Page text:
I visited Berlin a couple of months before the Covid pandemic hit, back in November 2019. Whilst I was there, the city was celebrating 30 years since the fall of the Berlin wall, a wall that divided families and loved ones for almost thirty years. I highly recommend Berlin, not just for its fascinating history, but also for its fantastic food. Below I will take you through a whistle-stop tour of the dishes I tried, tested and loved (and a couple that I didn’t have time to try but wish I had).
If you go to Berlin for one thing (other than the history) it’s worth going for the Currywurst alone – nothing I’ve tried in London even comes close!
It was invented in 1949 by Herta Heuwer, a food-kiosk owner, who created the delicious sauce using traditional ketchup and curry powder given to her by British soldiers. The dish grew in popularity and was particularly popular amongst construction workers who would have currywurst for lunch whilst rebuilding the city after the Second World War. It’s no surprise that it continues to be one of Berlin’s most popular meals today.
It’s a beautiful medley of slowly boiled and then fried sausage with what I can only describe as a ketchup x1,000 sauce, with curry powder, chilli and goodness knows what else. (I think each food kiosk has its own secret recipe to get the balance of flavours just right). It’s served with freshly cooked chips on the side, delicious when dunked in the sauce. If you find yourself in Berlin it will be almost impossible to miss and really is the perfect lunch to grab whilst you’re on the move especially on a cold day.
Steins of beer (with a side of chips)
When in Germany, you can’t miss out on the beer scene. It’s not normally my go-to drink but there’s something about having a huge stein of beer bigger than your head just for the experience (even if you don’t like the taste). It turns out that the Germans also share our love of beer gardens, sadly I visited in rainy November, but definitely worth visiting if you go during the warmer months. If you want to experiment with your beer then Berlin is the place or, if you want to take your love of beer further, Oktoberfest runs annually in Munich.
As beer gardens were out of the question, I instead went to a beer house. I was met by long wooden tables and benches (picture the darts in the UK), a full-blown brass band and lederhosen clad waiters. What’s not to love! Make sure you have a side of chips with your beer as a reward for all the walking you’ve probably done.
Another great dish that I had in Berlin was a slow cooked pulled pork sourdough sandwich with mustard mayo and topped with the key ingredient Sauerkraut.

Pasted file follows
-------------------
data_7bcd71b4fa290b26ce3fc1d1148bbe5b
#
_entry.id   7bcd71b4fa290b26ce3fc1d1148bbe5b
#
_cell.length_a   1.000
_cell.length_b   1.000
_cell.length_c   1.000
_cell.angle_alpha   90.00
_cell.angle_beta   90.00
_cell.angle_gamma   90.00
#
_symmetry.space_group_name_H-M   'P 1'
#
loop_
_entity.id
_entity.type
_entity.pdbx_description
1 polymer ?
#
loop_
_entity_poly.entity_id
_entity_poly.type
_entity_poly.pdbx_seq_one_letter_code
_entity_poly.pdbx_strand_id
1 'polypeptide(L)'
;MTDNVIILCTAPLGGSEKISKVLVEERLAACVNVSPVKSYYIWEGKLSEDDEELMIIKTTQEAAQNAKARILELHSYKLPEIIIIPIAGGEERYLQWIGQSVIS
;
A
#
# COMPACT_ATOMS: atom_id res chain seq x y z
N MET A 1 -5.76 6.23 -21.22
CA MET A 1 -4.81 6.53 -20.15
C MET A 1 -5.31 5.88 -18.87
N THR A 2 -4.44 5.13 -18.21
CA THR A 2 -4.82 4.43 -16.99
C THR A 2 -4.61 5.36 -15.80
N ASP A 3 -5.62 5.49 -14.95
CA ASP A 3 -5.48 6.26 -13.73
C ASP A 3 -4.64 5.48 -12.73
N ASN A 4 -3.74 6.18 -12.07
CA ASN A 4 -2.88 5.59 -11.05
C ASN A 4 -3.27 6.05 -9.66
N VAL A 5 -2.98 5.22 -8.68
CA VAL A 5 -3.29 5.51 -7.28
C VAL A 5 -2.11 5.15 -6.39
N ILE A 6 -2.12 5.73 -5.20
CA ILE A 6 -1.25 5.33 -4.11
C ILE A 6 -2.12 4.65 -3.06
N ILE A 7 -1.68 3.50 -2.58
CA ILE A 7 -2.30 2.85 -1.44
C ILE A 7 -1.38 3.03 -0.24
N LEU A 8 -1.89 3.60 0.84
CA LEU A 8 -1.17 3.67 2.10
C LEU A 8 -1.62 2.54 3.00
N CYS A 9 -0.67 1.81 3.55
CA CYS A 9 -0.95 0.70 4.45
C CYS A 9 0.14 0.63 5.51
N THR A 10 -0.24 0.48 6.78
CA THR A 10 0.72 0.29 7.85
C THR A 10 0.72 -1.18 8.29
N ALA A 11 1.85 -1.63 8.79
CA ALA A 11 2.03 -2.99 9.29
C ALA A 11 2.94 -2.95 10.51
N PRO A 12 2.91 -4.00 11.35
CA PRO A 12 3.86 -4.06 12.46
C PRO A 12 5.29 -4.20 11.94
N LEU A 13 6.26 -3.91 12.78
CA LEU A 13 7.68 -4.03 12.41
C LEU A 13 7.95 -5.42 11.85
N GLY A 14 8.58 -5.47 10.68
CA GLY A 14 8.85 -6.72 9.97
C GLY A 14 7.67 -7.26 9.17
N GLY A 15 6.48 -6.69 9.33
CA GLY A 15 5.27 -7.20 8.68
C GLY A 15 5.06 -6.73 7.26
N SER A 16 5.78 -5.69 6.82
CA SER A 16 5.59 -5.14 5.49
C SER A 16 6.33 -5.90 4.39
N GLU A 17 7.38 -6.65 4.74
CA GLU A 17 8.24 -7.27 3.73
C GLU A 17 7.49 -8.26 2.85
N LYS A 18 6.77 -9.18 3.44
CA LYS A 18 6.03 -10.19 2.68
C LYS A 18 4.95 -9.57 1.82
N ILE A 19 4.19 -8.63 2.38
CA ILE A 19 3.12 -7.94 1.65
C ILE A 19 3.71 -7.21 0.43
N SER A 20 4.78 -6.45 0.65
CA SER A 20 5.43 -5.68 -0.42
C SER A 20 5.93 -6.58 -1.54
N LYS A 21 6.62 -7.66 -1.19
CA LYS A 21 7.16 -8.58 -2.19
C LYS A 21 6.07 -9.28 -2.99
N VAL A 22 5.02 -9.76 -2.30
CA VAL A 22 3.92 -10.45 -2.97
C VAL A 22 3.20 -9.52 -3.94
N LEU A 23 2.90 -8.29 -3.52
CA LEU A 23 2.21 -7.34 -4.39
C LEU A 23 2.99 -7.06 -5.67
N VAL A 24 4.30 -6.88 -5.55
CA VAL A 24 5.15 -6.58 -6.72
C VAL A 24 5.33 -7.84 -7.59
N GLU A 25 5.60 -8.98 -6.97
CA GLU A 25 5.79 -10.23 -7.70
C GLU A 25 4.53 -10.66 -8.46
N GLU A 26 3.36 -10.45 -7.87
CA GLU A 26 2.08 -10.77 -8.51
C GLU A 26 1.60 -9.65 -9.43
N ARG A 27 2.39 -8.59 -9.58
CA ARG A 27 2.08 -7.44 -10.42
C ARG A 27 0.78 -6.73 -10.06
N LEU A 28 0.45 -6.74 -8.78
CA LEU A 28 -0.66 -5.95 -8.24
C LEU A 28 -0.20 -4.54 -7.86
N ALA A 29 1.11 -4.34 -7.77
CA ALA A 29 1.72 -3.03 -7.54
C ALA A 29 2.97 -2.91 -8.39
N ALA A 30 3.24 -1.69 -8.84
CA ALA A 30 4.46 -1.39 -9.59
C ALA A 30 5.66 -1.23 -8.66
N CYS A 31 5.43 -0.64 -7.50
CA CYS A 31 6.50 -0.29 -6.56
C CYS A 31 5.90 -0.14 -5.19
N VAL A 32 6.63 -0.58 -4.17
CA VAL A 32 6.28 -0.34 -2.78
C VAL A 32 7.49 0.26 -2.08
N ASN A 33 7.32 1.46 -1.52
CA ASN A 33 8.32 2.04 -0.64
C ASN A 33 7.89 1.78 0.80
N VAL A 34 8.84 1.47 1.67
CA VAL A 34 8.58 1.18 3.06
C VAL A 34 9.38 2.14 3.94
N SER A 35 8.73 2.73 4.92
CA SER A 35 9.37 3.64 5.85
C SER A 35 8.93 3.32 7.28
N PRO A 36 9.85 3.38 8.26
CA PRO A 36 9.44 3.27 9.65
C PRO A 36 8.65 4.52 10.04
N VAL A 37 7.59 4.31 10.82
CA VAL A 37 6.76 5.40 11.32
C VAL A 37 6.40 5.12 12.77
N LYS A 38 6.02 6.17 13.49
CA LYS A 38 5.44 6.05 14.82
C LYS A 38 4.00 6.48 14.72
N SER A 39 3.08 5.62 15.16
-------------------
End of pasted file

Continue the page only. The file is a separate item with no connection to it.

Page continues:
Invented long before refrigerators, Sauerkraut has always been a popular aspect of European cuisine as it was a way for people to get their nutrients from vegetables without having access to the fresh produce. It is finely chopped raw cabbage that has been fermented or pickled which sounds less appetising than it is. But I thought it was great – it’s zingy, sharp and adds a nice crunchy texture to dishes, it pairs particularly well with pork.
Other dishes that Germany and Berlin are known for, but I didn’t have the chance to try in my short trip include:
This is traditionally finely cut and pounded veal (but also sometimes pork) that is coated with flour, dipped in egg wash, rolled in breadcrumbs and then fried until crispy. It’s served with a slice of lemon and a side of potatoes, be that wedges or chips, both sound delicious!
I am yet to be lucky enough to have tried a proper apple strudel. Apple strudel which translates as ‘apple whirlpool’ in German, is an extremely popular dessert across Germany, that actually originated in Austria. It is a high gluten pastry that is stretched and rolled out till it’s wafer thin often to the size of a large table! It is then topped with apples, cinnamon, sugar, raisins, and breadcrumbs, rolled up and cooked. It is normally served with cream or a scoop of vanilla ice cream – delicious!
If you would like to see this mesmerising process in action, check out this video.
So, there you have it, a whistle stop tour of my top five German dishes that you won’t be able to miss if you visit Berlin.